As a kid in the 1950s, I lived in the small village of New Carlisle, Ohio. It wasn’t precisely Pleasantville, but darn close. Like a lot of young boys back then, I played little league baseball. My position was catcher, and I did a fair job at it. The ball fields where we played and practiced were just outside the city limits, past the grain elevator, and across the railroad tracks, less than a couple of miles from our home.
The speed limit for cars in New Carlisle was 35 mph, but as soon as you crossed those railroad tracks, it jumped to 55 mph. Teenagers had drawn a line across State Highway 571 at that spot because it was exactly a 1/4 mile flat straightaway to the leading edge of the bridge that crossed Honey Creek. Most drivers, even if they weren’t drag racing, hit the pedal when they crossed that line.
I would ride my bike, a three-speed Schwinn, to and from practice and the games every day in the summertime. This particular day, I rode through town, crossed the tracks, and as I got close, turned my bike to the left to cross State Highway 571 and down onto the gravel road that led to the practice field.
I usually cleared myself before crossing the road, but my head must have been in the clouds because I didn’t look back until I was a third of the way across. Bearing down on me was a car close enough to make the grill appear like grinning death. The driver must not have seen me either because he did not slow down.
I stood up on my pedals and pumped for all I was worth. My burst of speed probably saved my life because the car narrowly missed my leg but still slammed into the back tire of my bike. The collision threw me into the air. Instinctively, I tucked into a ball, did one rotation, and came crashing down, tumbling through the ditch next to the highway–I had no protection because it was the fifties–nobody wore headgear or pads.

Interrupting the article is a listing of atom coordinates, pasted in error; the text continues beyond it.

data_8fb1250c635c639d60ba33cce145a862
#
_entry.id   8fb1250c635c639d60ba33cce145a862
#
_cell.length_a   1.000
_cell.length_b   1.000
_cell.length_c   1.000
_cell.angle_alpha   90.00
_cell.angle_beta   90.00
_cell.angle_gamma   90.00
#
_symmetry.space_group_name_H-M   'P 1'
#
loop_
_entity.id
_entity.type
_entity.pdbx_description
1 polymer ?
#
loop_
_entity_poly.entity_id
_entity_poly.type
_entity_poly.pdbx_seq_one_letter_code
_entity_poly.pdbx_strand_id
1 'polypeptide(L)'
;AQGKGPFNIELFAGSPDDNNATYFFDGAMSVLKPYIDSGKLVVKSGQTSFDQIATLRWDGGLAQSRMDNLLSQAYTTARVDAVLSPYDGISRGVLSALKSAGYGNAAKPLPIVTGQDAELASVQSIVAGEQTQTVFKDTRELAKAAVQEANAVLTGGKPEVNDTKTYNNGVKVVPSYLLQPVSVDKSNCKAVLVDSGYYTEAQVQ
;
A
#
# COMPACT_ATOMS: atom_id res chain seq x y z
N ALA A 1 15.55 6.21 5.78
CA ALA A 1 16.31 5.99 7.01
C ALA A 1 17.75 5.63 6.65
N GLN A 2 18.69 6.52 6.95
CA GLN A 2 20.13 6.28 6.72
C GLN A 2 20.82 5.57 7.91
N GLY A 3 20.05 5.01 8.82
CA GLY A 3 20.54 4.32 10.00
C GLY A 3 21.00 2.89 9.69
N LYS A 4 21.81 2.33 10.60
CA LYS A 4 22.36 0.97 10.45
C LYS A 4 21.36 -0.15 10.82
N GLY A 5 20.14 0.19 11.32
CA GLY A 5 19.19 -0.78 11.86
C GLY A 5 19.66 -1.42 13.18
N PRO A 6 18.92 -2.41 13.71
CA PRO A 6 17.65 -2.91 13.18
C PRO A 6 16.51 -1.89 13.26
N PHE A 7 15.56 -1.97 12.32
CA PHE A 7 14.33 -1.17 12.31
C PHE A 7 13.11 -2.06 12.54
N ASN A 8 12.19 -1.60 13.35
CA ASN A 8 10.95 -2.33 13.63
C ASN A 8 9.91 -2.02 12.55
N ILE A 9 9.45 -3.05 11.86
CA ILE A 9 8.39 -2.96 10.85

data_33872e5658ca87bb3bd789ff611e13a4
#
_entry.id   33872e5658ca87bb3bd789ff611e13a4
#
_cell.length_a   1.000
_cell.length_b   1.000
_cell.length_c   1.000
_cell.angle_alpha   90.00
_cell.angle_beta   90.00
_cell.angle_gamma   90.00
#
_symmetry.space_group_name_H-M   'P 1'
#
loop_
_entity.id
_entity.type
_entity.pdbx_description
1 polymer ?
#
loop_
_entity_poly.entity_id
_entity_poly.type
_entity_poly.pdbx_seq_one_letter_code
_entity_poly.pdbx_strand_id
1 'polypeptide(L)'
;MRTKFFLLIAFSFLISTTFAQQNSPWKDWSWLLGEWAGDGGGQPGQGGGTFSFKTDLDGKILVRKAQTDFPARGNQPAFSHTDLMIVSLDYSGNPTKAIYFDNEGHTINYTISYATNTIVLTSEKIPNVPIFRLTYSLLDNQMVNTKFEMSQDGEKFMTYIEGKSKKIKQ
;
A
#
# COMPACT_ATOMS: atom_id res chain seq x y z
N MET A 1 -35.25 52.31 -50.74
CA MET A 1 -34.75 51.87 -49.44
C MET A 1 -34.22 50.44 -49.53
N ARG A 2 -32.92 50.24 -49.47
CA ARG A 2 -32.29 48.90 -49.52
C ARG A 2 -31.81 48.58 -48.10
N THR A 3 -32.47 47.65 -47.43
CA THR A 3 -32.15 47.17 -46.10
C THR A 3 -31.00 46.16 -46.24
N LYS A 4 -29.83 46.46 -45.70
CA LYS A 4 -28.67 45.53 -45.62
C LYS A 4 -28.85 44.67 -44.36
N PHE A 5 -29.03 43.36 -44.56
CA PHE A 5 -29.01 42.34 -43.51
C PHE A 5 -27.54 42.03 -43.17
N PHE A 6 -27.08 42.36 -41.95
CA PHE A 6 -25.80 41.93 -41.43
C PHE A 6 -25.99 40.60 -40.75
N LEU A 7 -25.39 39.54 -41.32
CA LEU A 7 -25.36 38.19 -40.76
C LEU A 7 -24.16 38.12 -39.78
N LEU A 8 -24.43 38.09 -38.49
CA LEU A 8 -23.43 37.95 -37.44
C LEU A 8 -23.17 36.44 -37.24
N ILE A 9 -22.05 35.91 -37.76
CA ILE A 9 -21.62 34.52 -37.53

The driver, a young man, probably in his thirties, slammed on his brakes, pulled over to the side of the road, and ran back to me. “Are you okay? I didn’t see you until the last minute. I am so sorry.”
I had picked myself up out of the gravel where I had landed and brushed off the dust and the small sharp stones partially embedded in my legs and arms. I had several cuts and scratches but didn’t break anything. “I’m okay.”
The man insisted we file an accident report with the police, so he picked up what was left of my destroyed bike and put it in his trunk. I climbed in the car beside him, and we drove back into town (remember it was a more innocent time back then). We both made statements (I kept assuring everyone I felt fine), and then the man (sorry, I don’t remember his name) drove me back to the ball field, gave me $25 cash to replace my bike, and drove off.
I told the coach what had happened and said that I was okay and ready to practice. He said, put on your catcher gear, and so, I did.
This is not quite the end of the story.
While still at the ball field, my mother gets a phone call from the police asking if I had come home yet, was I still feeling okay, and what did she want them to do with my mangled bicycle?
She said, “What are you talking about?”
And the cop said, “Your son got hit by a car.”
I imagine she gasped a little at this point. “Where is he now?”
And the cop says, “He left here in the car of the guy that hit him. I think he was taking him back to baseball practice.”
“Don’t you know?” I never heard my mother curse, but I imagine the cop got an earful of angry shouts about how could they let me get in a car with a stranger and just drive off like that.
Keep in mind there were no cell phones at this time, and certainly no pay phones at the ball field, so she had no way to check on my whereabouts or well being. We only owned one car, and my dad had it at work in Dayton, so other than walking the two miles to where I might be, she had to pace the floor, hoping I was okay and would show up unharmed after practice.
When I walked in the front door (coach gave me a ride), I received a rollercoaster of emotions–happiness, anger, frustration, and concern. Mother reminded me that this was the second time I had almost given her a heart attack. (For the first time, see Memoir #2). I said, “sorry,” and that was that until my dad came home from work and I had to repeat the story once more.